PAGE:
The Scientist Speaks Podcast - Episode 1
The Scientist’s Creative Services Team | 1 min read
Birds on the Brain: The Neuroscience Behind Songbird Communication and Human Speech
Male common fruit fly (Drosophila Melanogaster) - about 2 mm long - sitting on a blade of grass with green foliage background
The Sex Appeal of Symmetric Songs
Mary Bates | Aug 1, 2022 | 5 min read
Female fruit flies assess the physical symmetry of male suitors through the songs they sing, a study claims.
Archerfish in the deep transparent water.
Archerfish Defy Notion that Complex Vision Requires a Cortex
Amanda Heidt | Jun 1, 2022 | 5 min read
The fish species is separated from mammals by hundreds of millions of years of evolution, yet its seemingly primitive brain can handle many of the same elaborate visual tasks.
Illustration of a doctor in medical coat and mask speaking at camera
Making the Most of Media Interviews
Katarina Zimmer | May 16, 2022 | 10 min read
As the pandemic has underscored the importance—and benefits—of communicating science to the general public, it’s also highlighted the challenges that researchers can face in speaking with journalists.
Photo of fish in the Haemulidae family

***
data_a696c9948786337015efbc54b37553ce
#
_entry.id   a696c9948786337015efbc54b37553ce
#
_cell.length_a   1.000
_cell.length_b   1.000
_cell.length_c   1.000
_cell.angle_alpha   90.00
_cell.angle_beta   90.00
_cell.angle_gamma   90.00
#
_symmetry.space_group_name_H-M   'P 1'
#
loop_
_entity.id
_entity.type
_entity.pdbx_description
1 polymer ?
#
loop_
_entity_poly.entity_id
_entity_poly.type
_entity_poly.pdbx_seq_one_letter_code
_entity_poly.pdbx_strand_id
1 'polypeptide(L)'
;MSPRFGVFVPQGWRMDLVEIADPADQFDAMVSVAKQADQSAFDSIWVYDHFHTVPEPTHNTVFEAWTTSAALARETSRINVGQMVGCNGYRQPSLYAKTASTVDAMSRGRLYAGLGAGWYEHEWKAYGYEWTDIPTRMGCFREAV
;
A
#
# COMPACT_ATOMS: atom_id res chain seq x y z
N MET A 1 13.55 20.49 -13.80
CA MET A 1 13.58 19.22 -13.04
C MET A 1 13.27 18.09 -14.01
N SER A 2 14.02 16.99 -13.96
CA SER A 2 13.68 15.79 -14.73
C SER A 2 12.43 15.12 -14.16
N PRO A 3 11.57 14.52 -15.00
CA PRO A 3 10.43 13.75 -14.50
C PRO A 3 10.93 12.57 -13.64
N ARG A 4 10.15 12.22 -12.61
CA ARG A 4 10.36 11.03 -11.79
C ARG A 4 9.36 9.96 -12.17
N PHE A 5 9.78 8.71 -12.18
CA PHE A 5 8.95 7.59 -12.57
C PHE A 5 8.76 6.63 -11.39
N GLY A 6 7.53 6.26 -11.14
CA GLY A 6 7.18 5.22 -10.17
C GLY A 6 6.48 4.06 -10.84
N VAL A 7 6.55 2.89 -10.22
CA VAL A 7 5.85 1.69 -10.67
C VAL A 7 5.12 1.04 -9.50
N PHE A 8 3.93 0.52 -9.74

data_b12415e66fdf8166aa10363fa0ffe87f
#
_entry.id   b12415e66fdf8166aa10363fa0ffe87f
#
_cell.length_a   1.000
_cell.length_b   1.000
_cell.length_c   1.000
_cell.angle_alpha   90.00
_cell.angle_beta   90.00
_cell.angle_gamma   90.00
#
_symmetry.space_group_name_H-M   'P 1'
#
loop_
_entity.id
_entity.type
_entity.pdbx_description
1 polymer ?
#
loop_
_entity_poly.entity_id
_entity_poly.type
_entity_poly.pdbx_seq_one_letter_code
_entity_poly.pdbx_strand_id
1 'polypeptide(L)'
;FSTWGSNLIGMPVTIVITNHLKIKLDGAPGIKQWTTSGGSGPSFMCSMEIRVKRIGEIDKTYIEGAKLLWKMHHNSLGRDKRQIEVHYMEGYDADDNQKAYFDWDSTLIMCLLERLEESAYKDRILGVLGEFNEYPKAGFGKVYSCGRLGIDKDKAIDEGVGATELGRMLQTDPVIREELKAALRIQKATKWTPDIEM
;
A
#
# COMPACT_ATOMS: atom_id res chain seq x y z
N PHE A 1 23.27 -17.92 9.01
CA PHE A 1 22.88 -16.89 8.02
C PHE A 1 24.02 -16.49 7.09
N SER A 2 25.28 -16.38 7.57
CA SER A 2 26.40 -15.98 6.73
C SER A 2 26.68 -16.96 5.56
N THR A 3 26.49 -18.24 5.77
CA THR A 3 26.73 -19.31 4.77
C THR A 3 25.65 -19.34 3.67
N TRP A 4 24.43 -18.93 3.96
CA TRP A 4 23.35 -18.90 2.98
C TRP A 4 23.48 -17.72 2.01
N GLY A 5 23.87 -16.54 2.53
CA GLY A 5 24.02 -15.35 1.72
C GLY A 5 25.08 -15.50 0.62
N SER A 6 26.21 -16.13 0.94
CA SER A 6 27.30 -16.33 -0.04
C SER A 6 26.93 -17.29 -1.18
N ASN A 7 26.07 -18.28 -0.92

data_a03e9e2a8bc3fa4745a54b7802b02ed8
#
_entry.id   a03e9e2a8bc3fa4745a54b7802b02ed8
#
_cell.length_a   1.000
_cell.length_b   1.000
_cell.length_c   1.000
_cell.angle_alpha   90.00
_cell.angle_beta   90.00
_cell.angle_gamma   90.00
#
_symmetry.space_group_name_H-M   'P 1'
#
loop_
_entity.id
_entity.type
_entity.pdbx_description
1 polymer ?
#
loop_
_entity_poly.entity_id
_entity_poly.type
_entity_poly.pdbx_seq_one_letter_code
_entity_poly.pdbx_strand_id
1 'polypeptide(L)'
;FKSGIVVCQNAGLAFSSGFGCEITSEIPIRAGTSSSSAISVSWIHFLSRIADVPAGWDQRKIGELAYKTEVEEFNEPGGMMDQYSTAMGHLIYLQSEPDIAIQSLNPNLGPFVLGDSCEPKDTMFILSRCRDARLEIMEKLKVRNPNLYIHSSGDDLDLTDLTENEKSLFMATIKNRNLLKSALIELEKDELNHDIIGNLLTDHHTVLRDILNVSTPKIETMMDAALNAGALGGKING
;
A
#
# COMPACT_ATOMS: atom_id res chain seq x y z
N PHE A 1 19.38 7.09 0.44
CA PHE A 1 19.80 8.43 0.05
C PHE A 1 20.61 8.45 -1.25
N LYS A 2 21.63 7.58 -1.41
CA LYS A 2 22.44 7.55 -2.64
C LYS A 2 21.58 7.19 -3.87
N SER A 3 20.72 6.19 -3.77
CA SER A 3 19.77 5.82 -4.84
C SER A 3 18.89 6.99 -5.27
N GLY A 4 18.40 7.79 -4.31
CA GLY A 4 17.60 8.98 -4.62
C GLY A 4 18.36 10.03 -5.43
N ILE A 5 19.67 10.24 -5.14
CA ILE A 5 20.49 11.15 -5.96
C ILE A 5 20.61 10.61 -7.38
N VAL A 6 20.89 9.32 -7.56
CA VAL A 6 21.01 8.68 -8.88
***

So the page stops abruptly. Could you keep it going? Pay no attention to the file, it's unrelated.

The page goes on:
Fish Are Chattier Than Previously Thought
Connor Lynch | May 2, 2022 | 5 min read
Once thought to be silent, fish turn out to produce a range of vocalizations—so polluting the oceans with noise could pose a danger to them.
Image showing diatom fluorescence
Caught on Camera
The Scientist Staff | Feb 14, 2022 | 1 min read
Selected images from the-scientist.com
Miscellaneous diatoms, appearing as translucent blue and brownish circles and rhomboid shapes, are imaged in front of a black background.
Q&A: Fluorescence Lets Diatoms Communicate, Coordinate Behavior
Dan Robitzski | Dec 16, 2021 | 6 min read
The Scientist spoke with physicist and microbial ecologist Idan Tuval, whose recent paper challenges the assumption that these single-celled organisms only communicate via chemical signals.
Trixie Gardner (left) and Allen Gardner (right) spend time interacting with Washoe (center).
R. Allen Gardner, Who Taught Chimps to Sign, Dies at 91
Lisa Winter | Oct 5, 2021 | 2 min read
Gardner famously claimed to have taught chimpanzees to communicate with people using American Sign Language by raising them as if they were human children.
Screams Communicate Human Emotions
Phil Jaekl | Jul 1, 2021 | 5 min read
A group of self-styled screamologists are sifting through the noisiness of nonverbal human vocalizations and finding previously undemonstrated forms of communication.
A Song of Spider Silk
Lisa Winter | Apr 15, 2021 | 2 min read
Scientists from MIT reveal the hidden music in spiderwebs.
asapbio preprints in the public eye media journalism science covid-19 sars-cov-2 pandemic coronavirus reporting newspaper tv
Opinion: Preprints in the Public Eye
Jigisha Patel | Mar 18, 2021 | 4 min read
ASAPbio has developed resources for preprint servers, institutions, scientists, and journalists to promote the responsible reporting of research in the media.